Black Opium is not an important fragrance, nor is it a particularly good one, and it seems that I’m not the only one to think so. Yesterday, Saint Laurent Paris (the fashion arm of YSL) distributed a press release on behalf of Creative Director, Hedi Slimane that distanced him from any involvement with the fragrance, stating that “no creative direction has been given by Hedi Slimane on the market launches and on the choices of artistic elements, or the definition of image, related to the product lines or the advertising campaigns of Yves Saint Laurent Beauté, including the ones of Black Opium”. All I can say is ‘ouch’, that’s not a good sign.
With each release, YSL seems to be creating more and more duds (does anyone even remember 2012’s Manifesto? Exactly) whilst simultaneously unleashing a regular wave of flankers of their flagship fragrances. Black Opium is the third permanent flanker to the Opium name since 2010 (the others being Belle d’Opium and Opium Vapeurs de Parfum) and was created by perfumers Honorine Blanc, Olivier Cresp, Nathalie Lorson and Marie Salamagne – a waste of talent, if there ever was one. YSL describe Black Opium as follows:
“2014’s Most Anticipated New Fragrance [..] Black Opium, the new feminine fragrance by Yves Saint Laurent – new glam rock fragrance full of mystery and energy. An addictive gourmand floral.”
I had a bit of a strange, fragrance-related realisation this week, specifically that Thierry Mugler’s Angel is my favourite perfume. Sure, I’ve always said that I could never be tied down to a single perfume and whilst I have a top 5, when asked, I always say that I simply couldn’t narrow my perfume love to just one fragrance. Also I’m well aware that I regularly bang on about the sentimental importance of Angel’s sister scent, Alien – so it’s easy to see why I would not be a good poster boy for fragrant monogamy. All of that said, Angel is always the perfume that I come back to, and it’s the only fragrance that I can wear for weeks on end without thinking of anything else.
But what spurred this realisation, I hear you ask? Well, I had a serendipitous encounter at a rather wonderful Mugler event that affirmed Angel in her personal number one status. It’s not every day that I get asked to attend a tea party with a supermodel AND the creator of my favourite fragrance, but it is something I certainly could get used to, and I simply couldn’t turn down Thierry Mugler’s offer of hanging with perfumer Olivier Cresp and model Georgia May Jagger, to celebrate Jagger’s position as the new face of Mugler’s signature fragrance.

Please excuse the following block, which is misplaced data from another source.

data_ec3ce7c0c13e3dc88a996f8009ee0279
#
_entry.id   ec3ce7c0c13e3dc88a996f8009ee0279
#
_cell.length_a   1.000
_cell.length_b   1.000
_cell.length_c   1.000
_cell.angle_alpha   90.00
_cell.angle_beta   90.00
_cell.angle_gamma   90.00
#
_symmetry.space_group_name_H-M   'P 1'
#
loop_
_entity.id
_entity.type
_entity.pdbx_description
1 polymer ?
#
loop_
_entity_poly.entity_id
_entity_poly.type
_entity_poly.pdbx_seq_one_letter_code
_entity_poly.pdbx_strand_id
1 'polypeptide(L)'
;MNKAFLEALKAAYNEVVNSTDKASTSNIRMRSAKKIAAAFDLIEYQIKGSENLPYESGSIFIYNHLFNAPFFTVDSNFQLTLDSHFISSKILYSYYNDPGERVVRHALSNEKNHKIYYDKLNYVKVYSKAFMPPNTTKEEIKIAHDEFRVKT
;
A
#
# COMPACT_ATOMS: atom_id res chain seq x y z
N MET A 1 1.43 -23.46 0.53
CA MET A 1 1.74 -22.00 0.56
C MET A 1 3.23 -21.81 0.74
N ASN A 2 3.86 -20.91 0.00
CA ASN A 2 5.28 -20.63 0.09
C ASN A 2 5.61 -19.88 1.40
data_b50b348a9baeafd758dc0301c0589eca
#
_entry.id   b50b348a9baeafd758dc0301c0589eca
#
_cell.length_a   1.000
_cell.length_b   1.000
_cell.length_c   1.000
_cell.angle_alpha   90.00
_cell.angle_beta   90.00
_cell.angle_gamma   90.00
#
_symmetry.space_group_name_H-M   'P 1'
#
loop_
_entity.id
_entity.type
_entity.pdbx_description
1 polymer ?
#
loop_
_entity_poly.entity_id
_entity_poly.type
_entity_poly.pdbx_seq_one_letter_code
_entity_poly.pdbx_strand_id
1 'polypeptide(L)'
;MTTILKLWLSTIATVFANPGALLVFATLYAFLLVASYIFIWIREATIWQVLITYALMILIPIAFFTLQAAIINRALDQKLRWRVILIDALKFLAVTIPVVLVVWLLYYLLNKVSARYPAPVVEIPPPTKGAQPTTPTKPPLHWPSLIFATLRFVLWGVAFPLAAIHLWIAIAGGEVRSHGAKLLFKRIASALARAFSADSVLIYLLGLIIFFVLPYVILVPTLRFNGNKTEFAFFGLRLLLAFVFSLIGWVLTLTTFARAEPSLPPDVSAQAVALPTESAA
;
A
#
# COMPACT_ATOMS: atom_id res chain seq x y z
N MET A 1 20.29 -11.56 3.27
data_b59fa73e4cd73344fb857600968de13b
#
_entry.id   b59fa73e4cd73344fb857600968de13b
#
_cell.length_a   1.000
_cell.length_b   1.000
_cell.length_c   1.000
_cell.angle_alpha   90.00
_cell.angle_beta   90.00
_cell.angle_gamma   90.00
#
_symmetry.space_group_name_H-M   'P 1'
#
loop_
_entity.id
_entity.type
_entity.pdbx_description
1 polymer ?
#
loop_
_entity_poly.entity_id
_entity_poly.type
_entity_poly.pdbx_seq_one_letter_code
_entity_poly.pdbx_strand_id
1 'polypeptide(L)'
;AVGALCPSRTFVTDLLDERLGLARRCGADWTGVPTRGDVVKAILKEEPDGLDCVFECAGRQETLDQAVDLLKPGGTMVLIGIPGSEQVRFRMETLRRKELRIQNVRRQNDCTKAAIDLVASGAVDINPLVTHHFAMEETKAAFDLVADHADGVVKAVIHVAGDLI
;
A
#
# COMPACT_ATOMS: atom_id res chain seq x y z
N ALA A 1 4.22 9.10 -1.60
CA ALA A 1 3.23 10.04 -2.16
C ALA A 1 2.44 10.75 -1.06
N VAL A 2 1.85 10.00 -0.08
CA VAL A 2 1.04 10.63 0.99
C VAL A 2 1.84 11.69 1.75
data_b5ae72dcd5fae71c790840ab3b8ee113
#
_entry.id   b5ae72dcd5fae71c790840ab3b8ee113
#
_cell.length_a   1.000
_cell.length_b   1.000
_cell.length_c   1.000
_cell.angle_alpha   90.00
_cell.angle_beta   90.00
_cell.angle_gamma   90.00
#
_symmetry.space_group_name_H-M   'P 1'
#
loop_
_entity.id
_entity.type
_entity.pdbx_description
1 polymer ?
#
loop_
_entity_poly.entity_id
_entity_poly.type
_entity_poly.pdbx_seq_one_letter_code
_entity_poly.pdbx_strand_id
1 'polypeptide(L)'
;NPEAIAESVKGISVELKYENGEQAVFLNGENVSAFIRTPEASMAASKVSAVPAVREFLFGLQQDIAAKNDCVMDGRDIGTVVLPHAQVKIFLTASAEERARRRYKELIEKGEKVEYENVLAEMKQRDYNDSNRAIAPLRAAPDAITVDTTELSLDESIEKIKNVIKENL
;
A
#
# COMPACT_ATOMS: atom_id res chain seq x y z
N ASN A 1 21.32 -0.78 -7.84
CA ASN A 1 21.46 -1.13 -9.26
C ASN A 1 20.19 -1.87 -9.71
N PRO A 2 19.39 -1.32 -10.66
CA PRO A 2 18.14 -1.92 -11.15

Hosted in a private suite at the surprisingly inconspicuous Sanderson Hotel (looks like a tower block on the outside and a Dalí-esque play house on the inside, complete with cosmic lift), the tea party staged an ode to Angel, to Mugler, to Oliver Cresp and to Georgia May Jagger. We were treated to a visual history of the fragrance and of Mugler’s fashion, viewing some of his most famous catwalk shows filled with supermodels, actresses and radiant muses draped in Mugler couture – an abundance of waspish waists and structured shoulders were to be seen. It was all very glam, dahling.
One of the perfumes I have been very much looking forward to (read: lusting after like a geeky fan boy) since I heard about its impending launch towards the end of 2013 is ‘La Tentation de Nina‘ by Nina Ricci. “Why?” I hear you ask, well the answer is simple: this is a perfume inspired by a special macaron made by Ladurée. I love macarons (although I’d take an Ispahan over these little treats any day), I love Ladurée and I love perfume – a match made in heaven, I feel.
Created by Olivier Cresp (Nina Ricci’s Nina with Jacques Cavallier and Mugler’s Angel with Yves de Chiris) in partnership with Ladurée’s Head Pastry Chef Vincent Lemains – La Tentation de Nina is a perfume evocative of the most trendy meringue-based confection in the world. The brand bill this partnership and creation as a “playful mirroring of the sense” where a perfume and macaron take inspiration from each other, coming together to create “the ultimate temptation.” But does it live up to expectations? Well the short answer to that question is ‘sort of’…